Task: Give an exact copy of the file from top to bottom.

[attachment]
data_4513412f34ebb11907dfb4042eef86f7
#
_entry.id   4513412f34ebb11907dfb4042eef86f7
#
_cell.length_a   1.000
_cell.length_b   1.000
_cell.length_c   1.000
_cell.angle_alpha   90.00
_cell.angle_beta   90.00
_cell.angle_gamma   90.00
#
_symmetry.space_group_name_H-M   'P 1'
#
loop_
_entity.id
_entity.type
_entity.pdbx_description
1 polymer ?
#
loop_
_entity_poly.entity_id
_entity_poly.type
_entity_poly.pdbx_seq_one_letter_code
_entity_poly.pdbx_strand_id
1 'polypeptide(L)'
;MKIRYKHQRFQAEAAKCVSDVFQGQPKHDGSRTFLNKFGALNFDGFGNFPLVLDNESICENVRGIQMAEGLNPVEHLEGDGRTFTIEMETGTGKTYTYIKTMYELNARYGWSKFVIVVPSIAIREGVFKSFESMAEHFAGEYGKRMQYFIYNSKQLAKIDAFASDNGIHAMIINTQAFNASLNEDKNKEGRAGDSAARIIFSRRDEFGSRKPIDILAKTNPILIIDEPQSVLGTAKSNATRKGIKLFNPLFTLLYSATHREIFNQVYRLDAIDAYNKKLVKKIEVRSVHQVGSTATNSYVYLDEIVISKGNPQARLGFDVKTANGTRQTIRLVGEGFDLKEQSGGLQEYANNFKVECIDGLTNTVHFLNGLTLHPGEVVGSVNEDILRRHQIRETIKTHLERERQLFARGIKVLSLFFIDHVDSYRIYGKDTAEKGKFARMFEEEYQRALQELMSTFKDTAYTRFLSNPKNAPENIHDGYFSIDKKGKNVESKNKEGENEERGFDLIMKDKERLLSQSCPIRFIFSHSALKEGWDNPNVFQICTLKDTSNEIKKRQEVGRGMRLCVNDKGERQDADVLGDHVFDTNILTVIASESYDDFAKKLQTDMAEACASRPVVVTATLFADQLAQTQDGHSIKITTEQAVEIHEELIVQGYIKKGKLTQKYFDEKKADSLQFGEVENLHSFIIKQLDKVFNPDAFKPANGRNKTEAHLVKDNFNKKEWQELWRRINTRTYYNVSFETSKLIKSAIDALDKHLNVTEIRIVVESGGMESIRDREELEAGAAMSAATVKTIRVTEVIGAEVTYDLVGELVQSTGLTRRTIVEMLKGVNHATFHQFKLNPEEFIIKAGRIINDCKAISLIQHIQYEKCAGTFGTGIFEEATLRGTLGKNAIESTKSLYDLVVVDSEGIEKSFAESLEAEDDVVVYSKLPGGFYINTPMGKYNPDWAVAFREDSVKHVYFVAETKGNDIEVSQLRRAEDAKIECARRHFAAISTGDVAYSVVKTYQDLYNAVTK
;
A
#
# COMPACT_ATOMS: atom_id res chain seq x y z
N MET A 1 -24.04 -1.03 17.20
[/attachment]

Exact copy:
data_4513412f34ebb11907dfb4042eef86f7
#
_entry.id   4513412f34ebb11907dfb4042eef86f7
#
_cell.length_a   1.000
_cell.length_b   1.000
_cell.length_c   1.000
_cell.angle_alpha   90.00
_cell.angle_beta   90.00
_cell.angle_gamma   90.00
#
_symmetry.space_group_name_H-M   'P 1'
#
loop_
_entity.id
_entity.type
_entity.pdbx_description
1 polymer ?
#
loop_
_entity_poly.entity_id
_entity_poly.type
_entity_poly.pdbx_seq_one_letter_code
_entity_poly.pdbx_strand_id
1 'polypeptide(L)'
;MKIRYKHQRFQAEAAKCVSDVFQGQPKHDGSRTFLNKFGALNFDGFGNFPLVLDNESICENVRGIQMAEGLNPVEHLEGDGRTFTIEMETGTGKTYTYIKTMYELNARYGWSKFVIVVPSIAIREGVFKSFESMAEHFAGEYGKRMQYFIYNSKQLAKIDAFASDNGIHAMIINTQAFNASLNEDKNKEGRAGDSAARIIFSRRDEFGSRKPIDILAKTNPILIIDEPQSVLGTAKSNATRKGIKLFNPLFTLLYSATHREIFNQVYRLDAIDAYNKKLVKKIEVRSVHQVGSTATNSYVYLDEIVISKGNPQARLGFDVKTANGTRQTIRLVGEGFDLKEQSGGLQEYANNFKVECIDGLTNTVHFLNGLTLHPGEVVGSVNEDILRRHQIRETIKTHLERERQLFARGIKVLSLFFIDHVDSYRIYGKDTAEKGKFARMFEEEYQRALQELMSTFKDTAYTRFLSNPKNAPENIHDGYFSIDKKGKNVESKNKEGENEERGFDLIMKDKERLLSQSCPIRFIFSHSALKEGWDNPNVFQICTLKDTSNEIKKRQEVGRGMRLCVNDKGERQDADVLGDHVFDTNILTVIASESYDDFAKKLQTDMAEACASRPVVVTATLFADQLAQTQDGHSIKITTEQAVEIHEELIVQGYIKKGKLTQKYFDEKKADSLQFGEVENLHSFIIKQLDKVFNPDAFKPANGRNKTEAHLVKDNFNKKEWQELWRRINTRTYYNVSFETSKLIKSAIDALDKHLNVTEIRIVVESGGMESIRDREELEAGAAMSAATVKTIRVTEVIGAEVTYDLVGELVQSTGLTRRTIVEMLKGVNHATFHQFKLNPEEFIIKAGRIINDCKAISLIQHIQYEKCAGTFGTGIFEEATLRGTLGKNAIESTKSLYDLVVVDSEGIEKSFAESLEAEDDVVVYSKLPGGFYINTPMGKYNPDWAVAFREDSVKHVYFVAETKGNDIEVSQLRRAEDAKIECARRHFAAISTGDVAYSVVKTYQDLYNAVTK
;
A
#
# COMPACT_ATOMS: atom_id res chain seq x y z
N MET A 1 -24.04 -1.03 17.20